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Trump tells Abbas of plans to move embassy as world leaders warn of consequences

Dec. 5, 2017 7:42 P.M. (Updated: Dec. 6, 2017 7:50 P.M.)
BETHLEHEM (Ma’an) -- After days of speculation over whether the US would be moving its Israeli embassy from Tel Aviv to Jerusalem, American President Donald Trump called Palestinian President Mahmoud Abbas on Tuesday and confirmed his intentions to move the embassy.

Abbas’ spokesperson Nabil Abu Rudeineh released a statement saying that Abbas "warned [Trump] of the dangerous repercussions of such step” for the peace-process between Israel and Palestine, and for general security and stability in the region and world.

Abbas reportedly reiterated the Palestinian leadership’s unwavering position that without what is no occupied East Jerusalem as its capital, there is not future of Palestinian state as stipulated in international resolutions.

Abu Rudeineh stressed that Abbas “will continue to contact world leaders in order to prevent this unacceptable.”

Israeli news daily Haaretz quoted Nabil Shaath, a senior Palestinian official, as saying that "the mother of all the [peace] deals dies here on the rocks in Jerusalem if he says tomorrow that he recognizes a united Jerusalem as the capital of Israel."

Meanwhile, international media outlets reported that Trump also phoned Jordanian King Abdullah II, who, according to Haaretz, told Trump over the phone that he pledged to “thwart any American initiative to renew the peace process and would encourage rage and resistance among Muslims and Christians alike,” if the embassy was moved.

While many countries have consulates in Jerusalem that cater to citizens residing in the occupied Palestinian territory, the majority of embassies to Israel are located in the Tel Aviv area, which is recognized by the international community as Israel’s capital.

Despite repeatedly making the promise to move the embassy throughout his presidential campaign, in June, Trump signed a temporary order to keep the US embassy in Tel Aviv, a renewable six-month waiver that has been signed by every US President for the past two decades.

If implemented, the move would be seen as the first step to a drastic abdication of longstanding US policy that has largely adhered to international standards on Israel-Palestine, which maintains that East Jerusalem is an intricate part of occupied Palestinian territory and the capital of any future Palestinian state, despite Israel’s annexation of the territory.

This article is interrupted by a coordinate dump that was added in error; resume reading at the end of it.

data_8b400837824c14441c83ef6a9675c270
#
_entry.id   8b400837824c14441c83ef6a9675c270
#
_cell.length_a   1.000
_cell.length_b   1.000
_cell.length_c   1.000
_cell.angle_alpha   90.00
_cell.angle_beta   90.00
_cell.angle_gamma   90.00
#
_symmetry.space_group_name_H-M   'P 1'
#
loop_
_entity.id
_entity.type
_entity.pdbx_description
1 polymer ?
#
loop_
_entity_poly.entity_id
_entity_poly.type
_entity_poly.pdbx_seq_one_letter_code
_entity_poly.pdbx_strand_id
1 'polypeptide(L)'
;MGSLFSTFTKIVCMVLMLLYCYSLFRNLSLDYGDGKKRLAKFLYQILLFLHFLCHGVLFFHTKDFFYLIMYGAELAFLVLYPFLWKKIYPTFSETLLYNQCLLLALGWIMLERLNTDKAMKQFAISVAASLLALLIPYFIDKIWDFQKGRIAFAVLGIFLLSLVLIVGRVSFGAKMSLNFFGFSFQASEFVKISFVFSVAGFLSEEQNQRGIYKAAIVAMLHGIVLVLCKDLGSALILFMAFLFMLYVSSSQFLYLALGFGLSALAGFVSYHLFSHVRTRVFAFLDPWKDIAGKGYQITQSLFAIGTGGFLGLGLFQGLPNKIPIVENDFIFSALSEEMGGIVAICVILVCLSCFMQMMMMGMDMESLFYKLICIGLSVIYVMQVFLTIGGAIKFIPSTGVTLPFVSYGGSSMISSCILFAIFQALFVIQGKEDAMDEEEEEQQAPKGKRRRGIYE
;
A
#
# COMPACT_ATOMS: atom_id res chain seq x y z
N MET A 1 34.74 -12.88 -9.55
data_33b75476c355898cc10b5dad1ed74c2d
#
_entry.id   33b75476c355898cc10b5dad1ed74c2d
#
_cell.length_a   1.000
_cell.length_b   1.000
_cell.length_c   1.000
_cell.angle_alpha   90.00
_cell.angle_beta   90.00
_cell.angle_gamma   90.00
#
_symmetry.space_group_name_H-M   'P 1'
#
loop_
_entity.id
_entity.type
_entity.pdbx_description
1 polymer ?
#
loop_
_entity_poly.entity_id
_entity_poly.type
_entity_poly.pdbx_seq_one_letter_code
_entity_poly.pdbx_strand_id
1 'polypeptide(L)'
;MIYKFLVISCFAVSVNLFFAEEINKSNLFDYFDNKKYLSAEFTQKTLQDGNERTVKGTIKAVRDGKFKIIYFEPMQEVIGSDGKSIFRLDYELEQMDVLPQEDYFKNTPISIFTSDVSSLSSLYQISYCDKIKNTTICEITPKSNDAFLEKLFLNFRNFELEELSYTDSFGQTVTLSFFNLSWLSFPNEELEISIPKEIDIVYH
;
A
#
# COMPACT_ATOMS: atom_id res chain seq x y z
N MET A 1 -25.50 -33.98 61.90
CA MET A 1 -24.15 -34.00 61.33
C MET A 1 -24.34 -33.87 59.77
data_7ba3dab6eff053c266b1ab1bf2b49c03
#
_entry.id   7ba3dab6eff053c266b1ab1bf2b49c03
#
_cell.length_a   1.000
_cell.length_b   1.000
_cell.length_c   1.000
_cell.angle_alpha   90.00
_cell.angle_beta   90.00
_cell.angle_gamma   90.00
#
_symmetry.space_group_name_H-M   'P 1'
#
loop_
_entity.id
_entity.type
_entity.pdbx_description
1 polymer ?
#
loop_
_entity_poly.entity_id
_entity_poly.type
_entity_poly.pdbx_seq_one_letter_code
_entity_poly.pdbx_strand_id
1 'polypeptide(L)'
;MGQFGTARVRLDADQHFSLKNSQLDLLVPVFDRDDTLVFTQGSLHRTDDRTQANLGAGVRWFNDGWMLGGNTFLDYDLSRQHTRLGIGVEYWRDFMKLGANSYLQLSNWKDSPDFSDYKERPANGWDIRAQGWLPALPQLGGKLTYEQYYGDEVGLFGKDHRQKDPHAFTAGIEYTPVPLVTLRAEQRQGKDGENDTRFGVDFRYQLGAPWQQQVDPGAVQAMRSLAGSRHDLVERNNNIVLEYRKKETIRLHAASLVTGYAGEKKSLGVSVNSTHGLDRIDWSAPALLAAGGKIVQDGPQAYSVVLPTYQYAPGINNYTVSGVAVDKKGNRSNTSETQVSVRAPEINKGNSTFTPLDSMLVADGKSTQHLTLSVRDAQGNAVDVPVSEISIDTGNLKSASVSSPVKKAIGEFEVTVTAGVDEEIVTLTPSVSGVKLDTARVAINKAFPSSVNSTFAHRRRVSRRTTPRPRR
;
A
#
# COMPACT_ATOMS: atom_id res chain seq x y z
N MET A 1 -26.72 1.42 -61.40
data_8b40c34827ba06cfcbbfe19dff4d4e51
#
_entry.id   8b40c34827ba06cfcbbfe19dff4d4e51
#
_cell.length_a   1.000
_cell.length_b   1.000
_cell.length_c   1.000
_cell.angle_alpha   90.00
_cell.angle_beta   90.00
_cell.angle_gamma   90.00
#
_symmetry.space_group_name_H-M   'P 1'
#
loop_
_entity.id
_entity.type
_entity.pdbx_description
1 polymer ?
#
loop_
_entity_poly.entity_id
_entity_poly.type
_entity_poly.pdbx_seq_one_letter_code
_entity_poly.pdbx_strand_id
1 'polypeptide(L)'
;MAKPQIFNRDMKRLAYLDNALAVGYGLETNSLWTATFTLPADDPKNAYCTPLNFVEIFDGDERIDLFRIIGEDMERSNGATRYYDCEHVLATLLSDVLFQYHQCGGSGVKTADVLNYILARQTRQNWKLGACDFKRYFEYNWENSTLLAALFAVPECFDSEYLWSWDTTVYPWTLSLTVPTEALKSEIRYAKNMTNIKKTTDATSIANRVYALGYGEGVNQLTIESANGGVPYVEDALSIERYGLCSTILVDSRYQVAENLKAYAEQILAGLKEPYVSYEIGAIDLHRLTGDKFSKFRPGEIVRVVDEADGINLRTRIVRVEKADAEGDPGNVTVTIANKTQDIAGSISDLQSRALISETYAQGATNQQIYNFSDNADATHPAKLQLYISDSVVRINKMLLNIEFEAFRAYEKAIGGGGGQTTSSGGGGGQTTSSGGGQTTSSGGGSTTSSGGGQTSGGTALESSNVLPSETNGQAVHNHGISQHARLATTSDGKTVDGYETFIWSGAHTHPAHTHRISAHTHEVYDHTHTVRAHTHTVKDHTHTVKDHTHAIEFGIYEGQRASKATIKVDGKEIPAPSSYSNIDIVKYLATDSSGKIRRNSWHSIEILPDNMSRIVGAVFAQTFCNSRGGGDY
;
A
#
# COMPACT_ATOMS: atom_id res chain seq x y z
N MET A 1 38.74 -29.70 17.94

The fate of Jerusalem has been a focal point of the Israeli-Palestinian conflict for decades, with numerous tensions arising over Israeli threats regarding the status of non-Jewish religious sites in the city, and the "Judaization" of East Jerusalem through settlement construction and mass demolitions of Palestinian homes.

International media has speculated that Trump will officially announce the decision on Wednesday, after he failed to sign the waiver by its deadline on Monday.

Trump’s decision has drawn condemnation from leaders across the globe, including Palestine, Jordan, Egypt, Turkey, Saudi Arabia, Germany, France, and the EU.

According to Haaretz, 25 former Israeli ambassadors, academics and peace activists also expressed their opposition to Trump's potential recognition of Jerusalem as Israel's capital in a letter to Trump’s envoy in the region, Jason Greenblatt.

The news of Trump’s decision regarding the embassy came amid weeks of speculation by international media over the Trump administrations “ultimate peace plan” for the region, which was set to be presented soon.

Trump has repeatedly said peace between Israelis and Palestinians was something he could achieve as president. “I want to see peace with Israel and the Palestinians,” Trump said in April. "There is no reason there’s not peace between Israel and the Palestinians -- none whatsoever.”

While Trump has maintained on many occasions that, under his auspices, the decades-long Palestinian-Israeli conflict will be solved, up until this week, his administration has painted a rather unclear picture regarding Trump’s plans in the region, while a number of high-profile US officials are known to be staunch supporters of Israel.

In February, Trump said that when it came to a solution for the decades-long conflict he could “live with either” a one- or two-state solution, in a significant departure from the US’ publicly held position in favor of a two-state solution to the conflict.

However, his elusiveness has not belied the fact that Trump and his administration have maintained their pro-Israel stance, despite stated efforts to renew the Israeli-Palestinian peace process, which he said in the past was "not as difficult as people have thought over the years.”

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